Out of roughly 150,000 soldiers, 120,000 were Filipino and the remaining 30,000 came from the U.S., "some of whom were Filipino Americans." Known as the United States Armed Forces in the Far East, or USAFFE, these were the Allied forces initially commanded by MacArthur in the Philippine campaign. By 1942, the USAFFE was reorganized into the United States Forces in the Philippines, or the USFIP and Lt. Gen. Jonathan Wainwright assumed overall command.

The Battle of Bataan

As Japanese forces attacked the Philippines, Allied soldiers realized that they were severely under-matched. The Filipino defense forces were severely under equipped, and those who had weapons hadn't even fired their guns before

Priceonomics writes that "most troops carried either Enfield 17 rifles and Springfield 03s — which dated from 1917 and 1903, respectively. They had only about 20% of their artillery requirements. Their uniforms were worn-out and second-hand, the soles of their shoes quickly wore thin. This poverty even extended to food."

Over the course of several months, USAFFE fought back against the Japanese offensive while continuing to "suffer from a critical shortage of key supplies," according to ThoughtCo. By the beginning of April, the food shortage was so severe that "survivors recalled eating an officer's polo pony, then even iguanas, snakes and jungle insects and plants," writes the Atomic Heritage Foundation. Out of the four months of fighting, most of those months were spent on half-rations at most. Amidst the gunfire and bombing, soldiers also succumbed to dysentery and malaria due to the medicine shortage.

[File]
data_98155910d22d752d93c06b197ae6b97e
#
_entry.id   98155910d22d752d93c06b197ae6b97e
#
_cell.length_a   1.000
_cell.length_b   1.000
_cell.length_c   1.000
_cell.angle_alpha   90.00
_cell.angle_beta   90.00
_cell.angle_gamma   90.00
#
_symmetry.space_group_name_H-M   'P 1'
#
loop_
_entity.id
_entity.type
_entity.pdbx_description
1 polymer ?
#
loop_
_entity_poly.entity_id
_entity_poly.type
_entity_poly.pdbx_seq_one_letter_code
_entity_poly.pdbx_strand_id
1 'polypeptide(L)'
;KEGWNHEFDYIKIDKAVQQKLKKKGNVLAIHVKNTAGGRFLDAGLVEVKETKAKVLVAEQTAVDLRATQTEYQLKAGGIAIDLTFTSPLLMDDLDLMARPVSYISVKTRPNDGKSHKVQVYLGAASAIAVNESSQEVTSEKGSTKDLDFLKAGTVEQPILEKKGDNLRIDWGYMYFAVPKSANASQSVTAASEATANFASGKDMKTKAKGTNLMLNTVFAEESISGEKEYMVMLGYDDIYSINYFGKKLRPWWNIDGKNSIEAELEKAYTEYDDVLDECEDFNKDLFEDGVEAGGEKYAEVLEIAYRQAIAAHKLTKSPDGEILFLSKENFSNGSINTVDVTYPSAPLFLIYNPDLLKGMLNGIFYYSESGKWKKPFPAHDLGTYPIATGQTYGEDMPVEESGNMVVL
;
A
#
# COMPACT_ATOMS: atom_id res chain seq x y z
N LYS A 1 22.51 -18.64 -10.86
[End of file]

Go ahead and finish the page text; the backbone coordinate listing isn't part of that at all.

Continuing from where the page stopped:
Despite everything, Gen. Douglas MacArthur ordered his men to continue fighting. However, knowing that the soldiers were at death's door, Maj. Gen. Edward P. King defied his orders and reached out to the Japanese to negotiate a surrender.

The Allies surrender

Disobeying the orders of Gen. Douglas MacArthur, Maj. Gen. Edward P. King met with Maj. Gen. Kameichiro Nagano on April 9, 1942. That day, the Allied forces at Bataan surrendered.

According to the Atomic Heritage Foundation, initially some 58,000 Filipino soldiers and 12,000 American soldiers surrendered, since the surrender didn't include the USFIP forces "on Corregidor and elsewhere in the Philippines," writes ThoughtCo. But after Corregidor fell on May 7, Lt. Gen. Jonathan Wainwright and all the remaining Allied forces in the Philippines surrendered.